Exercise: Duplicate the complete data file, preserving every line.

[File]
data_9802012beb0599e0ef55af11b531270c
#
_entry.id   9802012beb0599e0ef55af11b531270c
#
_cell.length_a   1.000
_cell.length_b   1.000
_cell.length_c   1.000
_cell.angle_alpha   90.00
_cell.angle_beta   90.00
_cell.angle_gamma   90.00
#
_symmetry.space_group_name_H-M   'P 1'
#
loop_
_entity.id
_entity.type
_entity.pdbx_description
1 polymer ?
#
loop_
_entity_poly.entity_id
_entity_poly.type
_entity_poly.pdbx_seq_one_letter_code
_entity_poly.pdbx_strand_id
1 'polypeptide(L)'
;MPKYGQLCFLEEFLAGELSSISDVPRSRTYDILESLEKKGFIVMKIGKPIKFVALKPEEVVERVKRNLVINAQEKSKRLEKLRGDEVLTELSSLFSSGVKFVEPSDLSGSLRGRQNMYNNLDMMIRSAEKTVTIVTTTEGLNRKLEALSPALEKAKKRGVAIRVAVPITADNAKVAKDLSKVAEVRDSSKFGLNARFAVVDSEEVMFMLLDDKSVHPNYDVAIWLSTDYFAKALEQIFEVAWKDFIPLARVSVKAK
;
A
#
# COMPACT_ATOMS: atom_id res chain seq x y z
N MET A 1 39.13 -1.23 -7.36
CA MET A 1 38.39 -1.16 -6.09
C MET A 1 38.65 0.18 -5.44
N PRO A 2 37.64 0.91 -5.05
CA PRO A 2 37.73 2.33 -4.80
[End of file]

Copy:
data_9802012beb0599e0ef55af11b531270c
#
_entry.id   9802012beb0599e0ef55af11b531270c
#
_cell.length_a   1.000
_cell.length_b   1.000
_cell.length_c   1.000
_cell.angle_alpha   90.00
_cell.angle_beta   90.00
_cell.angle_gamma   90.00
#
_symmetry.space_group_name_H-M   'P 1'
#
loop_
_entity.id
_entity.type
_entity.pdbx_description
1 polymer ?
#
loop_
_entity_poly.entity_id
_entity_poly.type
_entity_poly.pdbx_seq_one_letter_code
_entity_poly.pdbx_strand_id
1 'polypeptide(L)'
;MPKYGQLCFLEEFLAGELSSISDVPRSRTYDILESLEKKGFIVMKIGKPIKFVALKPEEVVERVKRNLVINAQEKSKRLEKLRGDEVLTELSSLFSSGVKFVEPSDLSGSLRGRQNMYNNLDMMIRSAEKTVTIVTTTEGLNRKLEALSPALEKAKKRGVAIRVAVPITADNAKVAKDLSKVAEVRDSSKFGLNARFAVVDSEEVMFMLLDDKSVHPNYDVAIWLSTDYFAKALEQIFEVAWKDFIPLARVSVKAK
;
A
#
# COMPACT_ATOMS: atom_id res chain seq x y z
N MET A 1 39.13 -1.23 -7.36
CA MET A 1 38.39 -1.16 -6.09
C MET A 1 38.65 0.18 -5.44
N PRO A 2 37.64 0.91 -5.05
CA PRO A 2 37.73 2.33 -4.80